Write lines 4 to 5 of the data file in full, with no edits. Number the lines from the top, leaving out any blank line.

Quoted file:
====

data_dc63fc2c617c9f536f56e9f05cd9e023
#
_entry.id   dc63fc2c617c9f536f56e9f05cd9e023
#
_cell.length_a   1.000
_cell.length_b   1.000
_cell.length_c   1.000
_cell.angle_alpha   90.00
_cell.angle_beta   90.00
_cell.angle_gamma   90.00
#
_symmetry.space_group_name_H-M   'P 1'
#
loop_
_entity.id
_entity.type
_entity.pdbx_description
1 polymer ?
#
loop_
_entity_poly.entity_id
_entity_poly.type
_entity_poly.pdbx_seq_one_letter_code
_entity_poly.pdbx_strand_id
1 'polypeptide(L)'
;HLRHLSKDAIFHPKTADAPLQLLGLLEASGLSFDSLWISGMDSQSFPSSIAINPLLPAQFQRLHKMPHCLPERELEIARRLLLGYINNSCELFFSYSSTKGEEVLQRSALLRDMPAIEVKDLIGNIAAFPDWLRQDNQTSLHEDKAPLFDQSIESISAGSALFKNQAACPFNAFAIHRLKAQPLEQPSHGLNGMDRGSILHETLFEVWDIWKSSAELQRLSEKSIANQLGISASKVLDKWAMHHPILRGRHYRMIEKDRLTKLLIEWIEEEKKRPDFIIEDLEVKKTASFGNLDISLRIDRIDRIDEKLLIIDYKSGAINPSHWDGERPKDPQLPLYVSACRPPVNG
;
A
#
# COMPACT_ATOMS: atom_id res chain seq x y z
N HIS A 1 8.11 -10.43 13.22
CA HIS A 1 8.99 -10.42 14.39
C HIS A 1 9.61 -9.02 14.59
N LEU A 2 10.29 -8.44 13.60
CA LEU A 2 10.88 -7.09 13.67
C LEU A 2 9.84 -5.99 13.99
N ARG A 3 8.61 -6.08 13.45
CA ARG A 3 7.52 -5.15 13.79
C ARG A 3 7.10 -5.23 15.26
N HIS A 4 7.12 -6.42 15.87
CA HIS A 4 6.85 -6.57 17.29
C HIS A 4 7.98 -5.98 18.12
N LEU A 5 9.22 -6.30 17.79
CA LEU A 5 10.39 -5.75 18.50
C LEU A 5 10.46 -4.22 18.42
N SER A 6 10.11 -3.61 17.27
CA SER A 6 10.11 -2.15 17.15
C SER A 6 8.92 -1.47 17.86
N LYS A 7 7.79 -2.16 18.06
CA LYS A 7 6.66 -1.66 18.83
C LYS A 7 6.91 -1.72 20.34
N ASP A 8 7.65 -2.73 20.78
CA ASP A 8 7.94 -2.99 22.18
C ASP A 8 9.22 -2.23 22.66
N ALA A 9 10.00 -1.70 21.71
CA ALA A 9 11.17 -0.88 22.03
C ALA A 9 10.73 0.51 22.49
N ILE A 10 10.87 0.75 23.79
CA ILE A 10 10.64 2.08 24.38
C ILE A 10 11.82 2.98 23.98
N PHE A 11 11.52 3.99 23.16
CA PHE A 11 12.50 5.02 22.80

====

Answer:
#
_cell.length_a   1.000